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What would be good questions to adress when coefficients in a panel data regression change upon adding fixed effects and the identifying subsample i rather narrow?

A standard problem for fixed effects estimation is that it cannot be used when the interest is in estimation of coefficients for time-invariant covariates. The problem I face could perhaps be said to be a less extreme version of this problem, because it is not the case that no observational units displays time-variation on the covariates of interests but instead that the subset of the sample with variation is rather small (5%).

Specifically I am considering a panel of workers full population 2008-2016. The effect of occupational skill drops dramatically when adding fixed effects. High skill occupations increase wage by 40% when not controlling for individual fixed effects but only 6% when controlling for individual fixed effects. The model is a standard mincerian wage regression

$$\log w_{it} = \mu_i + \delta \cdot highskill.occupation_{it} + \mathbf x_{it}^\top \beta + \epsilon_{it},$$

with log-hourly wage as dependent variable, $\mu_i$ unobserved time constant fixed effect and high skill occupation as a dummy variable.

I am aware that the identification changes drastically when adding fixed effects because the coefficient $\delta$ is then only identified by individual workers changing occupation. In the population under consideration approximately 4-5% of the population change occupational level each year. One of my worries is naturally that this group of individuals are in some sense special in ways not controlled for. But beyond checking how many workers actually contribute to the identification I do not know what else might be a good idea to look at, hence the question.

Notice that the term "fixed effect" is here used in the econometric sense of the word, hence the mincerian wage equation is estimated using the within estimator.

Potential strategies:

Strategy 1: Compare the estimates gotten to other credible estimates from the literature.

Strategy 2: If data permits it the high skill occupational variable could be investigated. It could for example be the case that the occupations that individual workers are changing between is only a particular subset of the set of occupational groups.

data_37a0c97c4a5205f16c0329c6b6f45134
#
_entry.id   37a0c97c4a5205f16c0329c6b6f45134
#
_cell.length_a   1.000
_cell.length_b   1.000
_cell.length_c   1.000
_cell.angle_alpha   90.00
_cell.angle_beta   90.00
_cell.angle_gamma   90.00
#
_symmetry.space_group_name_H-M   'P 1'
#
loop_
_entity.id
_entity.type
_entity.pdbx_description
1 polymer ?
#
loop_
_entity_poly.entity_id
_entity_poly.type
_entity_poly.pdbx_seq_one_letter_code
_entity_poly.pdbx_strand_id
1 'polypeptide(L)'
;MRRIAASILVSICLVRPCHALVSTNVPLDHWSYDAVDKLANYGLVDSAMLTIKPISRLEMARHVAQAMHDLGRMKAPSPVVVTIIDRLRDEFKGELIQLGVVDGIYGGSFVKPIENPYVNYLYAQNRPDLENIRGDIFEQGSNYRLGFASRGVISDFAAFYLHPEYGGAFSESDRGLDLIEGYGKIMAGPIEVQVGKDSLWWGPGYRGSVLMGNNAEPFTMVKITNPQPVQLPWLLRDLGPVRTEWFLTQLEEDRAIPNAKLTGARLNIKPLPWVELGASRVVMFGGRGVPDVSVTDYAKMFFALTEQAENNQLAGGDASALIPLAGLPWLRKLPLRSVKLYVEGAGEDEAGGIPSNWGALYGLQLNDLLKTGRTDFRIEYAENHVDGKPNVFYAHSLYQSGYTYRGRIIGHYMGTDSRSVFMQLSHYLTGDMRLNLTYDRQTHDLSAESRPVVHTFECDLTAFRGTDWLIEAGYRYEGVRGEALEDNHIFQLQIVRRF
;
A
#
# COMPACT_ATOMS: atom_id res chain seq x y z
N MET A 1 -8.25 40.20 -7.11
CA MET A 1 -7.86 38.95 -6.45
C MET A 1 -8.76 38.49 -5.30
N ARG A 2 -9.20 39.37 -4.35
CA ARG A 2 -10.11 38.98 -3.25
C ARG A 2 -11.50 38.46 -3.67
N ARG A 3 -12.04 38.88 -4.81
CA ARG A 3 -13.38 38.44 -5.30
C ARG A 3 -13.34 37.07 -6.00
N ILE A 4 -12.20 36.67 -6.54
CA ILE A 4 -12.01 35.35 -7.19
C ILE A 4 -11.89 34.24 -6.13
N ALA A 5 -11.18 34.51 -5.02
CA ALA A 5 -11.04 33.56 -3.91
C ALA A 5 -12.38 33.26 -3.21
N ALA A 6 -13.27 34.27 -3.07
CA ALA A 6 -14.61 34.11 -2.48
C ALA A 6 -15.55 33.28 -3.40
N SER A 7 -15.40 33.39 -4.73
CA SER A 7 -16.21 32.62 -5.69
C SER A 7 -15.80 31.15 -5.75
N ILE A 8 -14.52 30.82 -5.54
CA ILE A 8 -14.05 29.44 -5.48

Strategy 3: Perhaps it is informative to estimate and results compare a mixed effects model.

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Are there any confounders that the fixed effects are controlling for?, would be my number one question. Instead of fixed effects notation, consider the same equation with a time-invariant unobserved variable, $A_i$

$$ \log w_{it} = \alpha + \gamma A_i + \delta D_{it} + \textbf{x}_{it}^\prime \boldsymbol\beta + u_{it} $$

Without fixed effects, the error term is $ \varepsilon_{it} = \gamma A_i + u_{it} $. If $A_i$ also explains the probability of being in a high-skill occupation, then it will cause omitted variable bias. Your problem seems very similar to the "returns to education" problem (Mostly Harmless Econometrics by Angrist and Pischke is a very good reference on this topic), i.e., unobserved ability is causing both occupation and earnings.

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  • $\begingroup$ Yes it is similar to "return to education". Yes fixed effects are used to handle time invariant omitted variable problems. Yes these could potentially be interpreted as unobserved ability. All valid points for using fixed effects in the first place. I am more asking to the potential problem you create when you use fixed effects and realize the subsample identifying what you estimate is rather narrow. When I tell you only 5% of population identify my estimate aren't you the least bit moved to be slightly suspicious? Wondering who are these individuals? $\endgroup$ – Stop Closing Questions Fast Mar 4 at 13:39
  • $\begingroup$ I have edited the question to make this more apparent. $\endgroup$ – Stop Closing Questions Fast Mar 4 at 14:00
  • $\begingroup$ What's the proportion who change to or from a high-skill job at least once during 2008-2016; all these individuals provide identifying variation, don't they? It is possible that they are different from those that never change jobs, though. That seems appropriate to discuss when you report the results. The effect of a job on someone who never changes jobs, however, is not identied as you've already pointed out, unless you belive you are able to control for all potential confounders. $\endgroup$ – Jonathan Mar 4 at 14:04
  • $\begingroup$ Approximately 5% (for education the problem is similar but here it is only 1-2%). I know that one strategy in the returns to education has been not to use fixed effects and instead use IV estimation. The estimates I get are not crazy for educational returns - fairly in line with litterature on the "local labour market" (Denmark in this case) . I not superworried but still interested in how one could strengthen the argument that these are valid estimates. $\endgroup$ – Stop Closing Questions Fast Mar 4 at 14:17

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